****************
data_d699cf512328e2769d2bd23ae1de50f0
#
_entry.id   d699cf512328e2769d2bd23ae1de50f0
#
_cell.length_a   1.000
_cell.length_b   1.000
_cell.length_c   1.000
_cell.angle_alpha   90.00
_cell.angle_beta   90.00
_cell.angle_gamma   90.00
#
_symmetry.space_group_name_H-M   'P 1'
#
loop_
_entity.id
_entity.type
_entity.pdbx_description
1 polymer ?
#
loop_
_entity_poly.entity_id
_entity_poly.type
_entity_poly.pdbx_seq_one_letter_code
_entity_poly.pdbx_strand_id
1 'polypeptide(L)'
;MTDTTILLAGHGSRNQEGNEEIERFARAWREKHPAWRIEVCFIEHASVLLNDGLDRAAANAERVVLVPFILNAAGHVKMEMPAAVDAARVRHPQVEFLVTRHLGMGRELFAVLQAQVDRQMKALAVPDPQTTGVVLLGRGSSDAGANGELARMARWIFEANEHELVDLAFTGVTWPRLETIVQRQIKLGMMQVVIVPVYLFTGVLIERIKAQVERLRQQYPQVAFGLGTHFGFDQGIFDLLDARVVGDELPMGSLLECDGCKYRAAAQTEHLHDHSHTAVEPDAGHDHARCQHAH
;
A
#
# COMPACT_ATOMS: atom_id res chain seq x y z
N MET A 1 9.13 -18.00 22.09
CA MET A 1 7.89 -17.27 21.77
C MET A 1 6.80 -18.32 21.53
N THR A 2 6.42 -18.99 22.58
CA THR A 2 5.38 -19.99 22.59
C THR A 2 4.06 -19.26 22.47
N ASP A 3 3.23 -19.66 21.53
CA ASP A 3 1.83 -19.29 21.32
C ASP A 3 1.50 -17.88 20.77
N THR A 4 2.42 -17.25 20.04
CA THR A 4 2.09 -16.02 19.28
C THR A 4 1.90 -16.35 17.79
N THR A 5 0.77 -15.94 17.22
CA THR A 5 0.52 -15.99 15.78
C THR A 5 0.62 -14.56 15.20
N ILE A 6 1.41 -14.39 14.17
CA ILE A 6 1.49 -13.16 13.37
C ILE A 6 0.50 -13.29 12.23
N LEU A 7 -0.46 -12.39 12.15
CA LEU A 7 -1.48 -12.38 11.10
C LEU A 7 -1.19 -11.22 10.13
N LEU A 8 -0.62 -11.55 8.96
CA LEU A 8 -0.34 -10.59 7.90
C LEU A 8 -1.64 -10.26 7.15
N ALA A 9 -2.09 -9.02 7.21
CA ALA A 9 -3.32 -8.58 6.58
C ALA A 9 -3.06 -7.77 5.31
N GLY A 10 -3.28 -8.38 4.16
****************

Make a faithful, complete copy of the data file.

data_d699cf512328e2769d2bd23ae1de50f0
#
_entry.id   d699cf512328e2769d2bd23ae1de50f0
#
_cell.length_a   1.000
_cell.length_b   1.000
_cell.length_c   1.000
_cell.angle_alpha   90.00
_cell.angle_beta   90.00
_cell.angle_gamma   90.00
#
_symmetry.space_group_name_H-M   'P 1'
#
loop_
_entity.id
_entity.type
_entity.pdbx_description
1 polymer ?
#
loop_
_entity_poly.entity_id
_entity_poly.type
_entity_poly.pdbx_seq_one_letter_code
_entity_poly.pdbx_strand_id
1 'polypeptide(L)'
;MTDTTILLAGHGSRNQEGNEEIERFARAWREKHPAWRIEVCFIEHASVLLNDGLDRAAANAERVVLVPFILNAAGHVKMEMPAAVDAARVRHPQVEFLVTRHLGMGRELFAVLQAQVDRQMKALAVPDPQTTGVVLLGRGSSDAGANGELARMARWIFEANEHELVDLAFTGVTWPRLETIVQRQIKLGMMQVVIVPVYLFTGVLIERIKAQVERLRQQYPQVAFGLGTHFGFDQGIFDLLDARVVGDELPMGSLLECDGCKYRAAAQTEHLHDHSHTAVEPDAGHDHARCQHAH
;
A
#
# COMPACT_ATOMS: atom_id res chain seq x y z
N MET A 1 9.13 -18.00 22.09
CA MET A 1 7.89 -17.27 21.77
C MET A 1 6.80 -18.32 21.53
N THR A 2 6.42 -18.99 22.58
CA THR A 2 5.38 -19.99 22.59
C THR A 2 4.06 -19.26 22.47
N ASP A 3 3.23 -19.66 21.53
CA ASP A 3 1.83 -19.29 21.32
C ASP A 3 1.50 -17.88 20.77
N THR A 4 2.42 -17.25 20.04
CA THR A 4 2.09 -16.02 19.28
C THR A 4 1.90 -16.35 17.79
N THR A 5 0.77 -15.94 17.22
CA THR A 5 0.52 -15.99 15.78
C THR A 5 0.62 -14.56 15.20
N ILE A 6 1.41 -14.39 14.17
CA ILE A 6 1.49 -13.16 13.37
C ILE A 6 0.50 -13.29 12.23
N LEU A 7 -0.46 -12.39 12.15
CA LEU A 7 -1.48 -12.38 11.10
C LEU A 7 -1.19 -11.22 10.13
N LEU A 8 -0.62 -11.55 8.96
CA LEU A 8 -0.34 -10.59 7.90
C LEU A 8 -1.64 -10.26 7.15
N ALA A 9 -2.09 -9.02 7.21
CA ALA A 9 -3.32 -8.58 6.58
C ALA A 9 -3.06 -7.77 5.31
N GLY A 10 -3.28 -8.38 4.16